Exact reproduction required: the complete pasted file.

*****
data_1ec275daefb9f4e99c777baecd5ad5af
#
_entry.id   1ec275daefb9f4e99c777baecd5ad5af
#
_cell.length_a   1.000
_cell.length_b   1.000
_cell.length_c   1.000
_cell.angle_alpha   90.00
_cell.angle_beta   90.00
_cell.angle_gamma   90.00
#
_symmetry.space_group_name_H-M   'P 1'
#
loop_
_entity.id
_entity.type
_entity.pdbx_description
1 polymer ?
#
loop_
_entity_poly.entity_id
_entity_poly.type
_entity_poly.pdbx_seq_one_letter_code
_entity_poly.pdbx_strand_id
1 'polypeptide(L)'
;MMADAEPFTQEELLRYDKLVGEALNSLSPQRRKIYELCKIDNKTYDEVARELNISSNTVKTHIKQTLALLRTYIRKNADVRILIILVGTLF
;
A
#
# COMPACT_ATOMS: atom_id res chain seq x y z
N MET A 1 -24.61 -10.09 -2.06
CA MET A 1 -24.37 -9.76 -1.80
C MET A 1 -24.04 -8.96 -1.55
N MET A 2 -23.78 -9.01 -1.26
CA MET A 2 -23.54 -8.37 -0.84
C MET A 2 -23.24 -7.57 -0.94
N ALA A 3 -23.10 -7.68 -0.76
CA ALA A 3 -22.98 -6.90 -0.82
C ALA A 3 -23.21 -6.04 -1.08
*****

data_1ec275daefb9f4e99c777baecd5ad5af
#
_entry.id   1ec275daefb9f4e99c777baecd5ad5af
#
_cell.length_a   1.000
_cell.length_b   1.000
_cell.length_c   1.000
_cell.angle_alpha   90.00
_cell.angle_beta   90.00
_cell.angle_gamma   90.00
#
_symmetry.space_group_name_H-M   'P 1'
#
loop_
_entity.id
_entity.type
_entity.pdbx_description
1 polymer ?
#
loop_
_entity_poly.entity_id
_entity_poly.type
_entity_poly.pdbx_seq_one_letter_code
_entity_poly.pdbx_strand_id
1 'polypeptide(L)'
;MMADAEPFTQEELLRYDKLVGEALNSLSPQRRKIYELCKIDNKTYDEVARELNISSNTVKTHIKQTLALLRTYIRKNADVRILIILVGTLF
;
A
#
# COMPACT_ATOMS: atom_id res chain seq x y z
N MET A 1 -24.61 -10.09 -2.06
CA MET A 1 -24.37 -9.76 -1.80
C MET A 1 -24.04 -8.96 -1.55
N MET A 2 -23.78 -9.01 -1.26
CA MET A 2 -23.54 -8.37 -0.84
C MET A 2 -23.24 -7.57 -0.94
N ALA A 3 -23.10 -7.68 -0.76
CA ALA A 3 -22.98 -6.90 -0.82
C ALA A 3 -23.21 -6.04 -1.08